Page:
Women Adoul in Morocco! The Not So Modern Legal Dilemma
“The Adoul examination entry for the year 2018 results were unveiled July 21st 2018, 299 women candidates were retained which makes up 37% of the 800 successful candidates”
Behind this seemingly anodyne announcement hides one of the most controversial and bold decisions of King Mohammed VI of Morocco, decision made on 22ndJanuary 2018 in his religious capacity as the commander of the believers to allow women to exercise the Adoul profession reserved until then to men.
The decision and the journey to reach it opened an old age debate surrounding the ability of women to be competent witnesses and plunged the country in a jurisprudential crisis that brought to the forefront some glaring contradictions and discrepancies.
Even if the profession of Adoul in Morocco borrowed its name from the Koran, but it is in essence a legal profession. Adoul can perform several tasks including:
· drawing contracts including contracts of marriage and divorce settlements;
- · certification;
- · wills; and
- · inheritance.
So why was the profession of Adoul off limit for women in Morocco knowing that women can take office as judges, notaries, lawyers and expert witnesses?
It is surprising to learn that what stood as a hurdle on the way of women and the Adoul profession is simply the testimony component. Testimony (shahada) is an attestation with regard to a right of a party against a third.
The only verse of the Koran that evokes the gender of a witness and was interpreted by some as equating the testimony of two women to that of one man, is the verse of debt, which occurs in Koran in verse 2:282.
There has never been a unanimous opinion as to the religious stance on the value of women’s testimony. Some scholars categorised the verse as recommendation or merely instructional and without legal import. Others opined that the recording of debts, witnessing, and all other matters dealt with in the verse may be categorised as obligatory.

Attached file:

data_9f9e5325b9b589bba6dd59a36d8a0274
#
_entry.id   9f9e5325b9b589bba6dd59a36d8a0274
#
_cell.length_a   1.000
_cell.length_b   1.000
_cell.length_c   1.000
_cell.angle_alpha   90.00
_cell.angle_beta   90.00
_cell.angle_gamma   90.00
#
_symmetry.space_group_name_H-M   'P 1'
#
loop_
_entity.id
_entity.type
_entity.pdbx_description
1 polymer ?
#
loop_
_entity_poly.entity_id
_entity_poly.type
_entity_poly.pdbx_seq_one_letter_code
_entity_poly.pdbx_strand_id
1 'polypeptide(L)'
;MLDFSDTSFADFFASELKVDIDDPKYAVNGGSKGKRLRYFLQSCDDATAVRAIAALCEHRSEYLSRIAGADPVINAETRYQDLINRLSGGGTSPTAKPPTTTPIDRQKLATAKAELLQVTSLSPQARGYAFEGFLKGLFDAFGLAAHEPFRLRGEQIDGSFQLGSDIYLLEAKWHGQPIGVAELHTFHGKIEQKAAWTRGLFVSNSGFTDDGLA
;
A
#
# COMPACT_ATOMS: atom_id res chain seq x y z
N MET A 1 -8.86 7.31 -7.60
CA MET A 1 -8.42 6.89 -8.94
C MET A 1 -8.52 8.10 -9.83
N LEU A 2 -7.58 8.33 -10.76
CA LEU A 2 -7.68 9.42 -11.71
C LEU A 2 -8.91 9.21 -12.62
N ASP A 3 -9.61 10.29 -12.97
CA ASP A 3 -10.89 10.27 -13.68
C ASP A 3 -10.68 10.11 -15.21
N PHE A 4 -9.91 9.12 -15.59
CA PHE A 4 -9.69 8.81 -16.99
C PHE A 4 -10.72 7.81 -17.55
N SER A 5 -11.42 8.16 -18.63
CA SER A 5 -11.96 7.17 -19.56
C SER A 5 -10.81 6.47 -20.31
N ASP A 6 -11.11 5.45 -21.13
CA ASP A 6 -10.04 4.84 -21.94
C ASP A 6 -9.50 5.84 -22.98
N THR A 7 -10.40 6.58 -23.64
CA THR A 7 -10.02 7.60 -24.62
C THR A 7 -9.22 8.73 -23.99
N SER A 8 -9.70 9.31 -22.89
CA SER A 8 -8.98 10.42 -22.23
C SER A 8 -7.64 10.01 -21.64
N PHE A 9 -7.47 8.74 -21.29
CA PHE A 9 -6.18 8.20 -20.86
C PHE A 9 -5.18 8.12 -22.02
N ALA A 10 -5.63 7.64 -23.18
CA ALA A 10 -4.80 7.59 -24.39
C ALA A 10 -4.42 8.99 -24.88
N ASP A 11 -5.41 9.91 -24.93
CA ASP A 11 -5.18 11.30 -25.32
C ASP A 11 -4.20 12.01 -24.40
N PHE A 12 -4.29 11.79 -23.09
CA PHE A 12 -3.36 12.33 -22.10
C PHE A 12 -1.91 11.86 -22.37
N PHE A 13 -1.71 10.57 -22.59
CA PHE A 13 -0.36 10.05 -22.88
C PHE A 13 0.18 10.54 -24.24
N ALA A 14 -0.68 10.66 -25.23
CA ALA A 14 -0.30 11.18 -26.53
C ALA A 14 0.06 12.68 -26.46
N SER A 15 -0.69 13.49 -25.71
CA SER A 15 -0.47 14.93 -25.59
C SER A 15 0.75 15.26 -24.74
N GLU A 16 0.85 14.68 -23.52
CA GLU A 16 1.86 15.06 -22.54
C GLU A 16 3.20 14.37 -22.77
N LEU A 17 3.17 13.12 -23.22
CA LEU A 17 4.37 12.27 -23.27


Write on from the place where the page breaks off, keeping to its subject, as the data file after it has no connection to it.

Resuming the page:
The debate surrounding the numerical value of witnesses testimony, including the probative value of women’s, is not unique to Morocco or to the Muslim world.
The rules surrounding testimony were a natural reflection of the fixed popular probative notions of each period of time, notions that saw the value of a witness increased, decreased or neutralised depending on the social ranking, slavery, freedom status or gender.
The legal life went through a multitude of stages including the divine, the formal, and the intellectual stages, the transition from one stage to the other did not occur abruptly and immediately. Now this principle of evidence is largely acknowledged to be unsound and deleterious, nonetheless a form of history worth examining.
What I noted is that what is on trial is not the testimony per se, but women themselves. This is the common denominator of all the topics involving women rights in Morocco. Stripped from the dogma, Adoul is a legal profession established by law, classified as auxiliary to the court. A profession that men and women could exercise if they have the right qualifications and training.
Ihsane Elidrissi Elhassani
Founder and Principal Sollicitor at Sterling Stamp London
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